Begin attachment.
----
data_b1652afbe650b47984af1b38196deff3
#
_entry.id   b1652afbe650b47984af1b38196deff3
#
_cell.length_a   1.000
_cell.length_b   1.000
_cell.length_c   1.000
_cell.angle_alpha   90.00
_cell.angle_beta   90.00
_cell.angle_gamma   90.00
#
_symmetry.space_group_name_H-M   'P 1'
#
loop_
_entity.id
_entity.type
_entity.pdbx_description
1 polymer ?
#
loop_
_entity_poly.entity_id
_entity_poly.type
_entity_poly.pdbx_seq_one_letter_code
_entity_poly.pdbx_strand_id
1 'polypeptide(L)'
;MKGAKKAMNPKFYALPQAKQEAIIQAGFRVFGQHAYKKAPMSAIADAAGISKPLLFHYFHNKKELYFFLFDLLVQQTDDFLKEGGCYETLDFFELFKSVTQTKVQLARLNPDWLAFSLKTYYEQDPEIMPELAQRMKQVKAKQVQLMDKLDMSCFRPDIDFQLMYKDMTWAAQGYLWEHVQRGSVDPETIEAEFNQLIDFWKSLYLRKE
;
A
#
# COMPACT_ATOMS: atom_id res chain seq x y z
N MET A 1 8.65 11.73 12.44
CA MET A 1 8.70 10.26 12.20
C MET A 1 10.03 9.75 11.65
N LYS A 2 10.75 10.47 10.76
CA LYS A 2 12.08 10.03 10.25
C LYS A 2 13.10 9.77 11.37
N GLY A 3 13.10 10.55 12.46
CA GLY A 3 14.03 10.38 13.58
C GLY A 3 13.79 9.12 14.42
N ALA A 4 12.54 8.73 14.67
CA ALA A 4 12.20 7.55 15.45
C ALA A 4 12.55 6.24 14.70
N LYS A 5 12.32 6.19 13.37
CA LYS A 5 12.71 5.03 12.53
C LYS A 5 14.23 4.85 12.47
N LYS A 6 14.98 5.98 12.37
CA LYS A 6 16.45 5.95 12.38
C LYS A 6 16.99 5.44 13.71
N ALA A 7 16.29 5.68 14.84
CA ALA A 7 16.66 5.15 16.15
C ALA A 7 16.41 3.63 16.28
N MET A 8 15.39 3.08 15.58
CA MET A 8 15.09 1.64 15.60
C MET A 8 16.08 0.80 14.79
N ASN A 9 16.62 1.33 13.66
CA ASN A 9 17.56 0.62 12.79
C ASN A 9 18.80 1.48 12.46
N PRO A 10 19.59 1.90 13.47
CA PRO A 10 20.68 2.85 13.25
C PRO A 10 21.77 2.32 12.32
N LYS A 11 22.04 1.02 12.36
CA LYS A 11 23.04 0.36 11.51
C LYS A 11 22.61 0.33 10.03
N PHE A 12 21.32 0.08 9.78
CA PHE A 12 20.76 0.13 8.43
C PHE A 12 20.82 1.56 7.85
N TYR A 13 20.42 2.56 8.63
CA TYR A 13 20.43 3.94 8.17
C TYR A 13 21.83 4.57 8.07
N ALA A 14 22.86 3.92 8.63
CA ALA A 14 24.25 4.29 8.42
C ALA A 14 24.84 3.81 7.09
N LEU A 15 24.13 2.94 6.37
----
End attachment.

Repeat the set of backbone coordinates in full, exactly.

data_b1652afbe650b47984af1b38196deff3
#
_entry.id   b1652afbe650b47984af1b38196deff3
#
_cell.length_a   1.000
_cell.length_b   1.000
_cell.length_c   1.000
_cell.angle_alpha   90.00
_cell.angle_beta   90.00
_cell.angle_gamma   90.00
#
_symmetry.space_group_name_H-M   'P 1'
#
loop_
_entity.id
_entity.type
_entity.pdbx_description
1 polymer ?
#
loop_
_entity_poly.entity_id
_entity_poly.type
_entity_poly.pdbx_seq_one_letter_code
_entity_poly.pdbx_strand_id
1 'polypeptide(L)'
;MKGAKKAMNPKFYALPQAKQEAIIQAGFRVFGQHAYKKAPMSAIADAAGISKPLLFHYFHNKKELYFFLFDLLVQQTDDFLKEGGCYETLDFFELFKSVTQTKVQLARLNPDWLAFSLKTYYEQDPEIMPELAQRMKQVKAKQVQLMDKLDMSCFRPDIDFQLMYKDMTWAAQGYLWEHVQRGSVDPETIEAEFNQLIDFWKSLYLRKE
;
A
#
# COMPACT_ATOMS: atom_id res chain seq x y z
N MET A 1 8.65 11.73 12.44
CA MET A 1 8.70 10.26 12.20
C MET A 1 10.03 9.75 11.65
N LYS A 2 10.75 10.47 10.76
CA LYS A 2 12.08 10.03 10.25
C LYS A 2 13.10 9.77 11.37
N GLY A 3 13.10 10.55 12.46
CA GLY A 3 14.03 10.38 13.58
C GLY A 3 13.79 9.12 14.42
N ALA A 4 12.54 8.73 14.67
CA ALA A 4 12.20 7.55 15.45
C ALA A 4 12.55 6.24 14.70
N LYS A 5 12.32 6.19 13.37
CA LYS A 5 12.71 5.03 12.53
C LYS A 5 14.23 4.85 12.47
N LYS A 6 14.98 5.98 12.37
CA LYS A 6 16.45 5.95 12.38
C LYS A 6 16.99 5.44 13.71
N ALA A 7 16.29 5.68 14.84
CA ALA A 7 16.66 5.15 16.15
C ALA A 7 16.41 3.63 16.28
N MET A 8 15.39 3.08 15.58
CA MET A 8 15.09 1.64 15.60
C MET A 8 16.08 0.80 14.79
N ASN A 9 16.62 1.33 13.66
CA ASN A 9 17.56 0.62 12.79
C ASN A 9 18.80 1.48 12.46
N PRO A 10 19.59 1.90 13.47
CA PRO A 10 20.68 2.85 13.25
C PRO A 10 21.77 2.32 12.32
N LYS A 11 22.04 1.02 12.36
CA LYS A 11 23.04 0.36 11.51
C LYS A 11 22.61 0.33 10.03
N PHE A 12 21.32 0.08 9.78
CA PHE A 12 20.76 0.13 8.43
C PHE A 12 20.82 1.56 7.85
N TYR A 13 20.42 2.56 8.63
CA TYR A 13 20.43 3.94 8.17
C TYR A 13 21.83 4.57 8.07
N ALA A 14 22.86 3.92 8.63
CA ALA A 14 24.25 4.29 8.42
C ALA A 14 24.84 3.81 7.09
N LEU A 15 24.13 2.94 6.37